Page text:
The Glen Cove City Council has ratified a new police union contract that freezes salaries for two years and purchased an insurance policy in efforts to contain costs.
The five-year contract, which is retroactive to Jan. 1, 2021, includes raises of 2% in 2023 and 3% in 2024 and again in 2025.
"The city is in financial hardship at this time after raising taxes and laying off some workers we kind of brought that to the forefront in our negotiations with the PBA [Police Benevolent Association]," Mayor Timothy Tenke said in an interview. "They understood that and they actually responded by agreeing to do two zeros on raises for the first two years."
In October, the City Council adopted a budget that cut eight jobs and hiked the tax levy by 6.8% as the city dealt with financial hits of reduced state and county aid due to the pandemic.
The city dropped a request to have all police contribute to their health insurance costs in order to get the two-year salary freeze, Tenke said.
Under the new contract the city will continue to pay the full cost of health insurance for employees hired before Jan. 1, 2013, while those hired on or after that date will pay 10% of their health insurance costs.
"It's a trade-off," Tenke said.
Tenke said the city will still get savings in the future as older employees retire and future hires would contribute to their health insurance, though there is now a hiring freeze in place for new police officers.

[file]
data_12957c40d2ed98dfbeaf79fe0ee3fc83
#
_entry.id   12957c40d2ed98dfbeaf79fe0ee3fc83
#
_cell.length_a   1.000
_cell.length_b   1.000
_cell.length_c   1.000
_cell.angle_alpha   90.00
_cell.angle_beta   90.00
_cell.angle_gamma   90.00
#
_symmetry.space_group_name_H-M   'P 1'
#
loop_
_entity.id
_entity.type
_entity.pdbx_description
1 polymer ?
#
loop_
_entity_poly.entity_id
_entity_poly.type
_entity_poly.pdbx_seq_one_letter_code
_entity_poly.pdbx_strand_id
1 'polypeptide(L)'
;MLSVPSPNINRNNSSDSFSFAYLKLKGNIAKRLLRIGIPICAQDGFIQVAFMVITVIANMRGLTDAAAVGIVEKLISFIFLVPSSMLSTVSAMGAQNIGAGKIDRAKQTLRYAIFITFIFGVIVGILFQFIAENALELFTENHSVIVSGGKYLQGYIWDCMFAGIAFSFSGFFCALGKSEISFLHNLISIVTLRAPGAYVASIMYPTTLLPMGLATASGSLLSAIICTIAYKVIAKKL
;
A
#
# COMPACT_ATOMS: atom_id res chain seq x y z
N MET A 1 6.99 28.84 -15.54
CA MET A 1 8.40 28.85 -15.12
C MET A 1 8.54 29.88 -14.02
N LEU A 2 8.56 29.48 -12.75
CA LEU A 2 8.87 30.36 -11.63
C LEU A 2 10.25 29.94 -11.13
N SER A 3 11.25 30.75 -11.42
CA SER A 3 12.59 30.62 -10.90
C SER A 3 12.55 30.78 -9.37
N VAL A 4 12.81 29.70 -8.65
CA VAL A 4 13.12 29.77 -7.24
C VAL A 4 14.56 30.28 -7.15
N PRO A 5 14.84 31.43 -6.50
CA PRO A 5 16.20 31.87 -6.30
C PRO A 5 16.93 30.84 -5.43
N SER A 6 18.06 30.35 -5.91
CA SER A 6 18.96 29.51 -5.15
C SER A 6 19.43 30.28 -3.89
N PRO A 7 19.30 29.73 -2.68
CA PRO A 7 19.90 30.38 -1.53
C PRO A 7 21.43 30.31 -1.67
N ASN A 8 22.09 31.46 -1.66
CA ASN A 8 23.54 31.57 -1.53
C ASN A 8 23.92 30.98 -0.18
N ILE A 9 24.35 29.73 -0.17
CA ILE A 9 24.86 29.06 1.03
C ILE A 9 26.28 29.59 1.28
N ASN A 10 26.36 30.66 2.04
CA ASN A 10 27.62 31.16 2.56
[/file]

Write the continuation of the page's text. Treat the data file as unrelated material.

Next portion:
Tenke said he has asked the police department to keep overtime costs down but did not set a target or specific policy though the pandemic has reduced overtime costs because many ordinary public events where police are needed, such as parades, were not held in 2020.
The City Council approved the terms of the contract at its Jan. 12, meeting.
A call to Glen Cove PBA president Ryan Nardone was not returned.
The council also approved buying a municipal insurance policy to cover general liability, law enforcement, public officials, employment practices and automobile liability. The insurance policy through U.S. Specialty Insurance Company will cost $214,513 annually, according to city documents.
The city has been self-insured and could borrow to pay legal settlements. Tenke said the policy would protect the city in case of disasters or major lawsuits.